All in the <head>

– Ponderings & code by Drew McLellan –

– Live from The Internets since 2003 –


Don't Parse Markdown at Runtime

3 January 2013

I’m really pleased to see the popularity of Markdown growing over the last few years. Helped, no doubt, by its adoption by major forces in the developer world like github and StackOverflow; when developers like to use something, they put it in their own projects, and so it grows. I’ve always personally preferred Textile over Markdown, but either way I’m of the opinion that a neutral, simple text-based language that can be simply transformed into any number of other formats is the most responsible way to author and store content.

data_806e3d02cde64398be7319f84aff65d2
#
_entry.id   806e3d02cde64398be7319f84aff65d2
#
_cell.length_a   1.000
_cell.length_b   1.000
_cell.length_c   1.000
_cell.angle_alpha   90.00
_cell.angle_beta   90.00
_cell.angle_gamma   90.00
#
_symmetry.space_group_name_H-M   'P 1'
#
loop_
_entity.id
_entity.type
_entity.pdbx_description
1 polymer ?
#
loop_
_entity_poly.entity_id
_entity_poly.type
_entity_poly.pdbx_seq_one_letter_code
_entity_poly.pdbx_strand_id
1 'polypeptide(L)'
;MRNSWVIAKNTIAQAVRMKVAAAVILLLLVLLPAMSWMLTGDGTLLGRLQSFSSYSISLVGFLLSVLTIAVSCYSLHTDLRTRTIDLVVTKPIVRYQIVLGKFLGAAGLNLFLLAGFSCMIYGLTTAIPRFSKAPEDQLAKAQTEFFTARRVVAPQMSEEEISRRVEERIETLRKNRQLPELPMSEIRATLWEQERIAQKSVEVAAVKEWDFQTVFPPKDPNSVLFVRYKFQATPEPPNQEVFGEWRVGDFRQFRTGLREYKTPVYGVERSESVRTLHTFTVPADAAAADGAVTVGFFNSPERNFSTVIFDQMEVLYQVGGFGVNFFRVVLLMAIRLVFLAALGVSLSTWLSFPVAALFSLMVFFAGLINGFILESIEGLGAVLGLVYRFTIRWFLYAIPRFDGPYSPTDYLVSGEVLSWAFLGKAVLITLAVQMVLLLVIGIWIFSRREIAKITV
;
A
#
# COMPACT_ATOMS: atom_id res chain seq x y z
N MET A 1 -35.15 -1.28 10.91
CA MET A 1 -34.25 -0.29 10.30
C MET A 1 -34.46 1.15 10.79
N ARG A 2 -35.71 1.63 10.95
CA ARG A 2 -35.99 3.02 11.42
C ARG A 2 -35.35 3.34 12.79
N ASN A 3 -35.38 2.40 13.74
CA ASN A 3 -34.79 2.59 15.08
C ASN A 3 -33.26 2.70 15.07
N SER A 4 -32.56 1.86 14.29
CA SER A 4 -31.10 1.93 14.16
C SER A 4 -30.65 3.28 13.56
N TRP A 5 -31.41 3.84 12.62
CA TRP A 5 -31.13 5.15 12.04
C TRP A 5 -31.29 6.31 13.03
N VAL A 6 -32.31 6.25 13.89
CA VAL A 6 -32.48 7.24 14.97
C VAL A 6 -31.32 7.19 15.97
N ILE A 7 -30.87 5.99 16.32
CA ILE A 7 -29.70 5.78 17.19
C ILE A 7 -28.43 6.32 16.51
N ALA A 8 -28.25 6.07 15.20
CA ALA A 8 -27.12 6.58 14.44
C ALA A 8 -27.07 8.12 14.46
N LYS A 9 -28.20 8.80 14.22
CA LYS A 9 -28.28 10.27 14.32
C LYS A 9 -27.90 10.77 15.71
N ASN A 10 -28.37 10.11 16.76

We have both Textile and Markdown available in Perch in preference to HTML-based WYSIWYG editors, and it’s really positive to see other content management systems taking the same approach.

From a developer point of view, using either of these languages is pretty straightforward. The user inputs the content in e.g. Markdown, and you then store that directly in Markdown format in order to facilitate later editing. Obviously you can’t just output Markdown to the browser, so at some point that needs to be converted into HTML. The question that is sometimes debated is when this should happen.

If you’ve ever looked at the source code for a parser of this nature, it should be clear that transcoding from text to HTML is a fair amount of work. The PHP version of Markdown is about 1500 lines of mostly regular expressions and string manipulation. What other single component of your application is comparable?